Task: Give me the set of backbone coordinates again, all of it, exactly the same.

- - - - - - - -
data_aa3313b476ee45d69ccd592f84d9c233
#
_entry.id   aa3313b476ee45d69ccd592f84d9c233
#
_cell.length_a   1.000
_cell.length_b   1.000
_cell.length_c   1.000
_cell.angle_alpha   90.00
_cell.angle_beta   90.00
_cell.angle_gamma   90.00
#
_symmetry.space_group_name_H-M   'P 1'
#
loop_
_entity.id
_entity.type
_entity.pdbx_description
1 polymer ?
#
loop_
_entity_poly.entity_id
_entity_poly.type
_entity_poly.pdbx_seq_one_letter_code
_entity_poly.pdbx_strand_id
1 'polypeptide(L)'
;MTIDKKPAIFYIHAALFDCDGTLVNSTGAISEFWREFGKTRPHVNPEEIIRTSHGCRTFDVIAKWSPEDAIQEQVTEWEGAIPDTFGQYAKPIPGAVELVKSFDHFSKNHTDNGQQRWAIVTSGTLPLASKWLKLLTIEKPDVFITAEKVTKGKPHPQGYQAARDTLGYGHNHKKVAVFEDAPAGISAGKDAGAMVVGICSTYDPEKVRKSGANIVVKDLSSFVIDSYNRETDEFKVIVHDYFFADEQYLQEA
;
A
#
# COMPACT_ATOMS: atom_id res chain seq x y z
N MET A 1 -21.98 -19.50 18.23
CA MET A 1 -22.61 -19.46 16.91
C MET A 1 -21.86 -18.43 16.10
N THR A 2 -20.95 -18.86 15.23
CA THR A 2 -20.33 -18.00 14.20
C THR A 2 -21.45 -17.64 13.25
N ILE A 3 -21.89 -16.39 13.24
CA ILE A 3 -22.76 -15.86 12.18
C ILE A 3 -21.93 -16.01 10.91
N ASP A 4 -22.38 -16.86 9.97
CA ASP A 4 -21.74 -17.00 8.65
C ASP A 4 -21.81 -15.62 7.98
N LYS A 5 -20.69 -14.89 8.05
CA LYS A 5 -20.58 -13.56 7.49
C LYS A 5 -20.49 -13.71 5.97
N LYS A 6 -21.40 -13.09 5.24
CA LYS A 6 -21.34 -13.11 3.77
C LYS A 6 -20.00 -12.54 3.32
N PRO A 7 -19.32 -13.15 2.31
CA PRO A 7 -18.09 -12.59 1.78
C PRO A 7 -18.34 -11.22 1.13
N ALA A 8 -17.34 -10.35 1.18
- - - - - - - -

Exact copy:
data_aa3313b476ee45d69ccd592f84d9c233
#
_entry.id   aa3313b476ee45d69ccd592f84d9c233
#
_cell.length_a   1.000
_cell.length_b   1.000
_cell.length_c   1.000
_cell.angle_alpha   90.00
_cell.angle_beta   90.00
_cell.angle_gamma   90.00
#
_symmetry.space_group_name_H-M   'P 1'
#
loop_
_entity.id
_entity.type
_entity.pdbx_description
1 polymer ?
#
loop_
_entity_poly.entity_id
_entity_poly.type
_entity_poly.pdbx_seq_one_letter_code
_entity_poly.pdbx_strand_id
1 'polypeptide(L)'
;MTIDKKPAIFYIHAALFDCDGTLVNSTGAISEFWREFGKTRPHVNPEEIIRTSHGCRTFDVIAKWSPEDAIQEQVTEWEGAIPDTFGQYAKPIPGAVELVKSFDHFSKNHTDNGQQRWAIVTSGTLPLASKWLKLLTIEKPDVFITAEKVTKGKPHPQGYQAARDTLGYGHNHKKVAVFEDAPAGISAGKDAGAMVVGICSTYDPEKVRKSGANIVVKDLSSFVIDSYNRETDEFKVIVHDYFFADEQYLQEA
;
A
#
# COMPACT_ATOMS: atom_id res chain seq x y z
N MET A 1 -21.98 -19.50 18.23
CA MET A 1 -22.61 -19.46 16.91
C MET A 1 -21.86 -18.43 16.10
N THR A 2 -20.95 -18.86 15.23
CA THR A 2 -20.33 -18.00 14.20
C THR A 2 -21.45 -17.64 13.25
N ILE A 3 -21.89 -16.39 13.24
CA ILE A 3 -22.76 -15.86 12.18
C ILE A 3 -21.93 -16.01 10.91
N ASP A 4 -22.38 -16.86 9.97
CA ASP A 4 -21.74 -17.00 8.65
C ASP A 4 -21.81 -15.62 7.98
N LYS A 5 -20.69 -14.89 8.05
CA LYS A 5 -20.58 -13.56 7.49
C LYS A 5 -20.49 -13.71 5.97
N LYS A 6 -21.40 -13.09 5.24
CA LYS A 6 -21.34 -13.11 3.77
C LYS A 6 -20.00 -12.54 3.32
N PRO A 7 -19.32 -13.15 2.31
CA PRO A 7 -18.09 -12.59 1.78
C PRO A 7 -18.34 -11.22 1.13
N ALA A 8 -17.34 -10.35 1.18